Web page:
Depave Paradise Program
Thriving community garden
2 years post-Depave project in Perkinsfield Park. Township of Tiny, Ontario, 2021. Image courtesy of Depave Paradise Program, Green Communities Canada.
Quantity of removed asphalt
to support a Depave project. Lakefield, Ontario, July 2021. Image courtesy of Depave Paradise Program, Green Communities Canada.
Hard surfaces like driveways, parking lots and buildings interrupt the natural water cycle and prevent rain from soaking into the ground and increase flood risks. Additionally, when hard surfaces prevent water from soaking into the ground, this water picks up pollutants such as oils, chemicals and sand, and carries these contaminants into waterways. This can lead to water pollution, causing problems such poor water quality and beach closures, impacting drinking water sources and harming wildlife. As the climate changes, flooding and the heat island effect (an increase in localized temperatures due to urbanization and development) are real concerns, and municipalities and their communities are looking for dynamic solutions to these problems.
Low Impact Development (LID) and Green Infrastructure (GI) are key components of a Depave project. LID refers to systems and practices that use or mimic natural processes that result in the infiltration or use of stormwater in order to protect water quality and related habitat. Green infrastructure is defined as the natural vegetative systems and green technologies that collectively provide society with a multitude of economic, environmental, health, and social benefits. Increasing the amount of GI in our communities can help to reduce the amount of pollutants that are directly deposited into our waterways and help to preserve and protect our environment. Besides protecting water quality, GI can offer a huge range of benefits such as: reducing noise by acting as a buffer, providing shade and cooling, and reducing the likelihood of both flooding and air pollution. GI also has added co-benefits such as reducing stress, increasing relaxation and improved mental health.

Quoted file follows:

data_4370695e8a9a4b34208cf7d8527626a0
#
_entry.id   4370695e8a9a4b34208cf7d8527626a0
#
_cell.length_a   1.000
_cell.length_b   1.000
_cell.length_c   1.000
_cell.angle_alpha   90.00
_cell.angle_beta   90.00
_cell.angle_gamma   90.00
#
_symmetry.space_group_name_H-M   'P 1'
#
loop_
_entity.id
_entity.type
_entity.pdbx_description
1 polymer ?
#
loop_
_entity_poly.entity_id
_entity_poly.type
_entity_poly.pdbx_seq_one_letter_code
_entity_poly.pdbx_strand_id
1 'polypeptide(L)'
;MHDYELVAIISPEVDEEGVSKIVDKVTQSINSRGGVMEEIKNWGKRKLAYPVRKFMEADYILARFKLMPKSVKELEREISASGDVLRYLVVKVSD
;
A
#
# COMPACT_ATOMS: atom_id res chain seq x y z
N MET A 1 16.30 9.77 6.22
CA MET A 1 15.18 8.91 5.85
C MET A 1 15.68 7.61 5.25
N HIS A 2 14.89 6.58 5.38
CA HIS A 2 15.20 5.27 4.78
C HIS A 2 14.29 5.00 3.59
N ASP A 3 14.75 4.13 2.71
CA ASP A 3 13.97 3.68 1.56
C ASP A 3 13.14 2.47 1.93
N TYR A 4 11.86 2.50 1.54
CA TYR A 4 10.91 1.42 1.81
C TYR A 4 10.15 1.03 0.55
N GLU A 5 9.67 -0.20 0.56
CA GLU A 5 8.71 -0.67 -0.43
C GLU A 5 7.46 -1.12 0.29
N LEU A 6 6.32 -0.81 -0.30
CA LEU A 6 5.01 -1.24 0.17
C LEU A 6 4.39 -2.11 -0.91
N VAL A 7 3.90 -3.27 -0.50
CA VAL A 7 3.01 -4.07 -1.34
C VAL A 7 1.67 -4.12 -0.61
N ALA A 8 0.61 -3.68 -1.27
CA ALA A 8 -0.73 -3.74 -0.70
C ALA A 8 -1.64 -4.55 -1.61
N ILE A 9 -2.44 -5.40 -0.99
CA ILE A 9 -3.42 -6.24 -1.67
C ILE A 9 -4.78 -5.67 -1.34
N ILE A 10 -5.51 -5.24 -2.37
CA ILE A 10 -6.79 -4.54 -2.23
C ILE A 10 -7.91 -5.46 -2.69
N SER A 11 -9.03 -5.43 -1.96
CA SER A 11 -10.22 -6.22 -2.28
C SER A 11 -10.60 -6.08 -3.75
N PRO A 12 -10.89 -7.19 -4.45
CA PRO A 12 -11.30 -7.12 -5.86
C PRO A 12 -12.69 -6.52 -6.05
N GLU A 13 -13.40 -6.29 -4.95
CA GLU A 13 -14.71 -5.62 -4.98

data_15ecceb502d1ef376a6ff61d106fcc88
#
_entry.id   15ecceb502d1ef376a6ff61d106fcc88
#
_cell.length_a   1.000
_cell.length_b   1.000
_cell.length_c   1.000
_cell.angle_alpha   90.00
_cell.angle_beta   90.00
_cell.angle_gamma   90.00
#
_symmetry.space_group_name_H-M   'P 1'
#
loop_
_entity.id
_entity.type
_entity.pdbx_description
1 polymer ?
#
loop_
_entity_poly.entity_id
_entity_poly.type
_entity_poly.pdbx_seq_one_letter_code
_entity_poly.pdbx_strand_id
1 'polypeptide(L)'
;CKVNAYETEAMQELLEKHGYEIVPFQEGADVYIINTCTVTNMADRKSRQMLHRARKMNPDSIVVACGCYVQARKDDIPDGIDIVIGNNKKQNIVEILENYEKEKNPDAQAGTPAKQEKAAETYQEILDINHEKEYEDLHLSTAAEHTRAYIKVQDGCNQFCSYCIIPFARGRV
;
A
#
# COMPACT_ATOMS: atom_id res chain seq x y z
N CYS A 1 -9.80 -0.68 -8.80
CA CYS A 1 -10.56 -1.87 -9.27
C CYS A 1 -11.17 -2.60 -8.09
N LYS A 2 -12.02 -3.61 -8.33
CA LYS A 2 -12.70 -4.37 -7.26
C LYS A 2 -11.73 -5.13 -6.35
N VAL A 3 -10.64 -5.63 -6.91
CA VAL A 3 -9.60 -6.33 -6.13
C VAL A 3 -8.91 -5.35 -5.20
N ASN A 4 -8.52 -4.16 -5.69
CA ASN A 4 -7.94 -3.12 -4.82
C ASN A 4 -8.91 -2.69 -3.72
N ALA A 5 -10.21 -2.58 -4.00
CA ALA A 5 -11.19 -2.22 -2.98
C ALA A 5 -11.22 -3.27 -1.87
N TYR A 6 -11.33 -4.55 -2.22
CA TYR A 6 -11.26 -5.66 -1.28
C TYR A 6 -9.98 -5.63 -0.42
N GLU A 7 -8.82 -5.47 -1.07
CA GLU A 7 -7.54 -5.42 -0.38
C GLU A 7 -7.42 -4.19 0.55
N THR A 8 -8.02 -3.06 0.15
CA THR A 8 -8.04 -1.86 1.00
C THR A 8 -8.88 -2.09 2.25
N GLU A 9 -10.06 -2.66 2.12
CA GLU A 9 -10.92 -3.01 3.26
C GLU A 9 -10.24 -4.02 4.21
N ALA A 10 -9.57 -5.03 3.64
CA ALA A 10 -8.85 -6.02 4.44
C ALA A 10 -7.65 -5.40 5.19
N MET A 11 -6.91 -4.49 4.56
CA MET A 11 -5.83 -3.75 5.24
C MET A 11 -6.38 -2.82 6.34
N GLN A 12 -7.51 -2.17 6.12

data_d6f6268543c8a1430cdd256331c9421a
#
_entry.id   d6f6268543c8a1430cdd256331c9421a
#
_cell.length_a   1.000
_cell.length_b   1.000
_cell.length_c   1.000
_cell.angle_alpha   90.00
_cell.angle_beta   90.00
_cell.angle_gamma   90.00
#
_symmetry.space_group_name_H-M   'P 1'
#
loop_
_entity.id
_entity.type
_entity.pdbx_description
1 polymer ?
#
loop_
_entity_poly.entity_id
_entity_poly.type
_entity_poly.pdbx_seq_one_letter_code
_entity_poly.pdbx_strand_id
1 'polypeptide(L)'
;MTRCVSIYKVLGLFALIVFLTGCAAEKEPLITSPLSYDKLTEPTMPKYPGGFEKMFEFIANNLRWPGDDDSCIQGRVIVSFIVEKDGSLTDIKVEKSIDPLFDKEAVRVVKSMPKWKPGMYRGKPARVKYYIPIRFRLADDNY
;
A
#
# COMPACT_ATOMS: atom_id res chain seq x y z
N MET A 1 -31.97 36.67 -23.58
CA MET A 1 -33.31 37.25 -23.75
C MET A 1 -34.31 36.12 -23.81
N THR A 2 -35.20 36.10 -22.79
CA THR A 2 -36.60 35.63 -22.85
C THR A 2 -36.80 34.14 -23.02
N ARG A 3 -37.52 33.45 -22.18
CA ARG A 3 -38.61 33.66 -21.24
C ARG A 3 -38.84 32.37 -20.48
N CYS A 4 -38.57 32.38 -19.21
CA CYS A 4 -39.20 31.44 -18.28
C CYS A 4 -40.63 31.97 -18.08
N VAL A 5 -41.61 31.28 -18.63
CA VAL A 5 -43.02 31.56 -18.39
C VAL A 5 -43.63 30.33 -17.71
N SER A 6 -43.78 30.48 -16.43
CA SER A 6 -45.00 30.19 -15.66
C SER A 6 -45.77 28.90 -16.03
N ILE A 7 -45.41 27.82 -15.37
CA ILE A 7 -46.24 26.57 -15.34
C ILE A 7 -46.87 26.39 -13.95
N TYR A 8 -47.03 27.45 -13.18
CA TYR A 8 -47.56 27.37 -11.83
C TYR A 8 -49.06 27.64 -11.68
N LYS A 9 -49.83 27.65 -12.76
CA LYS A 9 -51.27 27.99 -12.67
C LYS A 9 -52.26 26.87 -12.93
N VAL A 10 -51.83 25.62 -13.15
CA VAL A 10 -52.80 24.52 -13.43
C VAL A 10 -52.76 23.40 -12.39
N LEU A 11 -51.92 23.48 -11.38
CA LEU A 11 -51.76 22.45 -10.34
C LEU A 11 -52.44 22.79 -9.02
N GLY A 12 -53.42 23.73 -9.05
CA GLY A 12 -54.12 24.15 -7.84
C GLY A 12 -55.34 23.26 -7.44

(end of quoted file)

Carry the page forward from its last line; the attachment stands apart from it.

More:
Depaving by hand connects people to each other and to their neighbourhood, giving them a sense of ownership, and inspiring them to make positive changes in their community. Depaving
is an excellent opportunity to educate the public about stormwater, local wildlife, pollinators, the value of the urban tree canopy, and the importance of beautifying our communities. Depave projects can include rain gardens, edible gardens, pollinator gardens, planting of trees, and green playgrounds.
Are You Interested in Hosting a Depave Event with Your School, Place of Worship or Business?
Depave events bring people and communities together to create more ecologically-sound, healthier and more beautiful urban environments. By becoming involved in a Depave event, your organization will be recognized as a local climate champion, concerned with supporting the environmental sustainability of your community. Contact SSEA’s Watershed Resilience Coordinator at CResilience@severnsound.ca to get involved as a volunteer or to host your own Depave event.
Depave Paradise Event
In May and June of 2022, the SSEA along with Township of Georgian Bay removed 100m2 of asphalt from an unused skating rink and planted a pollinator garden at Honey Harbour Park. This kick started park revitalization efforts and providing hands on educational opportunities for local volunteers, including from the Baxter Ward Lion’s Club and students at Honey Harbour Public School.